Question: I have a recent convert friend who is worried about the validity of his chrismation after the priest left the Church. What should we say to people who received sacraments from priests who either apostatize later or turn out to be grossly immoral, and so now doubt the validity of those sacraments?
Answer: The validity of the sacraments do not depend on the personal worthiness of the priests. This is an issue that was dealt with very early on in Church history. When the dust was settling from the last great Roman persecution of the Church, there was a controversy that arose in North Africa, because there was a bishop, Felix of Aptunga, that was accused of having been a traditor, which means that he was accused of having handed over sacred texts to the Romans to be burned, in order to avoid further persecution. This bishop denied the charge, but the Donatists believed him to be guilty, and therefore declared that any sacraments performed by him were invalid. The Church condemned Donatism as a heresy.
Of course, if a clergyman really is guilty of a sin that warrants he be removed from his office, this should happen, and there are canons that lay out that process. But imagine, for a moment, if we accepted the claims of the Donatists. You could never know for sure if you had received a valid sacrament, because you could never be sure that the priest or bishop performing that sacrament was worthy enough to have performed it. You could never be sure if you were really married sacramentally. You could never know for sure that when you received Communion, that you were really receiving the Body and Blood of Christ. You could never be sure that you were even really baptized. And even if your parish priest was a saint, if the bishop who ordained him was secretly immoral, even his own sanctity would be no guarantee that he was even a real priest.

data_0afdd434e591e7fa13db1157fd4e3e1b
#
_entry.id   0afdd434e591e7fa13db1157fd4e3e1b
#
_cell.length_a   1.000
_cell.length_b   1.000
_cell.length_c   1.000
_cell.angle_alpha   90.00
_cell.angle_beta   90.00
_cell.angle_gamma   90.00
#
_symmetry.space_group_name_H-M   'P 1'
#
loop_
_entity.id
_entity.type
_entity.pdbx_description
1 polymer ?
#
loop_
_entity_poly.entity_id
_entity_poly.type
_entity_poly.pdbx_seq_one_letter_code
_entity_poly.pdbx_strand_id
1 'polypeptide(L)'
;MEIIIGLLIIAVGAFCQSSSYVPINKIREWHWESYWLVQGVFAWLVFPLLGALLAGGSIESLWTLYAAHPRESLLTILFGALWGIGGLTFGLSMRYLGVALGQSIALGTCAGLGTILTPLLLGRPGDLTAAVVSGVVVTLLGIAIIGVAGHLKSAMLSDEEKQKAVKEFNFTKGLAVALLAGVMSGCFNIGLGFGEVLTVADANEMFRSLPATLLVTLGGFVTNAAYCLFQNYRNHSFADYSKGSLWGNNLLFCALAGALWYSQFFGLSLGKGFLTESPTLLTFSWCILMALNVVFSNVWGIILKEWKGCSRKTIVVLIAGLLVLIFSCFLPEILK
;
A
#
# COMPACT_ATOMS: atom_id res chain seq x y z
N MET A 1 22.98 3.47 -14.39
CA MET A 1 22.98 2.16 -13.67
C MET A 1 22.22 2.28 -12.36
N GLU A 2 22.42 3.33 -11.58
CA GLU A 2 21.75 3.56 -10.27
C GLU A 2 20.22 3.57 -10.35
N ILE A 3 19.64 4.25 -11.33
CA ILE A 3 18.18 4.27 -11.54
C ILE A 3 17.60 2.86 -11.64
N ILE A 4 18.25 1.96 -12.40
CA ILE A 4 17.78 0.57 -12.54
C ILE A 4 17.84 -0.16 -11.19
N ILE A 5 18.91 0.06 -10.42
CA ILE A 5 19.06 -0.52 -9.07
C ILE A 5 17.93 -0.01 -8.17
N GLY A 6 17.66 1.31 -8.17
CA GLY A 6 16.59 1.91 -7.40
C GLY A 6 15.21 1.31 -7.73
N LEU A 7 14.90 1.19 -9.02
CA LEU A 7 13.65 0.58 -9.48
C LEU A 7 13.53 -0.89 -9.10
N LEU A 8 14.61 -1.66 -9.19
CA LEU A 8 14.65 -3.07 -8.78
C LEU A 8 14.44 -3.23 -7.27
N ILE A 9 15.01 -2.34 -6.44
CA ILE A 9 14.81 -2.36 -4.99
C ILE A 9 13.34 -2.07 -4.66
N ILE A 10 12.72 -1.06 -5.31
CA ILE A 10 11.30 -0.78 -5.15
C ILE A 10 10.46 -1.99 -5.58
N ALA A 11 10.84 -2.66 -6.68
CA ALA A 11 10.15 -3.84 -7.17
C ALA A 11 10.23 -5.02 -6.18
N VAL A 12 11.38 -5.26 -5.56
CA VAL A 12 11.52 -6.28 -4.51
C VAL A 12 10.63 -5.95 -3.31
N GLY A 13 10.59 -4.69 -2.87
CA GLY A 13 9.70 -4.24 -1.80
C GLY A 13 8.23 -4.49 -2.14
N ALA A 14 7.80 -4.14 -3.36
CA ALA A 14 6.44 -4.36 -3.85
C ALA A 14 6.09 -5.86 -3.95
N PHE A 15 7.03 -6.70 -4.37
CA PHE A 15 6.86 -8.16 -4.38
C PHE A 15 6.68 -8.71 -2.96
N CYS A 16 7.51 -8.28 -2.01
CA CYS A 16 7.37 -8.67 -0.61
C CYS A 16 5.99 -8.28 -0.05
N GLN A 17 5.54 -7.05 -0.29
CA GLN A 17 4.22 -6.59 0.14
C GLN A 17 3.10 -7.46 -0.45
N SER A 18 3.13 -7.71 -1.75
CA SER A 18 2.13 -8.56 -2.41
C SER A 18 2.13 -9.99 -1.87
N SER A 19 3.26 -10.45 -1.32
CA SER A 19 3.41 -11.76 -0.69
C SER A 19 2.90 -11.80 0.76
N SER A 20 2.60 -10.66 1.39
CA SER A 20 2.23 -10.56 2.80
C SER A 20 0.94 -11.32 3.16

What the Church teaches is that so long as a clergyman performs sacraments while they are in good standing with the Church, the sacraments he performs are true sacraments. After all, the clergy preside over the sacraments, but they do not perform them alone. They act on behalf of the Church, and the prayers of the entire Church and the grace of the Holy Spirit that is present in the Church ensure that the sacraments are grace-filled.
The teaching of the Church on this subject is not only reassuring to the laity, it is also reassuring to the clergy. I am sure most clergy have a sense of personal unworthiness, and if the validity of the sacraments depended on their personal worthiness, they could not in good conscience attempt to perform them.
It is instructive to consider the prayer that the priest says during the singing of the Cherubic Hymn at the Liturgy:
“None is worthy among them that are bound with carnal lusts and pleasures, to approach or to draw nigh, or to minister unto Thee, O King of glory, for to serve Thee is a great and fearful thing even unto the heavenly hosts themselves. Yet because of Thine ineffable and immeasurable love for mankind, without change or alteration Thou didst become man, and didst become our High Priest, and didst deliver unto us the ministry of this liturgical and bloodless sacrifice, for Thou art the Master of all. Thou alone, O Lord our God, dost rule over those in heaven and those on earth, art borne upon the throne of the Cherubim, art Lord of the Seraphim and King of Israel, Thou alone art holy and restest in the saints. I implore Thee, therefore, Who alone art good and inclined to listen: Look upon me, Thy sinful and unprofitable servant, and purge my soul and heart of a wicked conscience, and, by the power of Thy Holy Spirit, enable me, who am clothed with the grace of the priesthood, to stand before this Thy Holy Table, and to perform the sacred Mystery of Thy holy and immaculate Body and precious Blood. For unto Thee do I draw nigh, bowing my neck, and I pray Thee: Turn not Thy countenance away from me, neither cast me out from among Thy children, but vouchsafe that these gifts be offered unto Thee by me, Thy sinful and unworthy servant: For Thou art He that offereth and is offered, that accepteth and is distributed, O Christ our God, and unto Thee do we send up glory, together with Thine unoriginate Father, and Thy Most holy and good and life-creating Spirit, now and ever and unto the ages of ages.”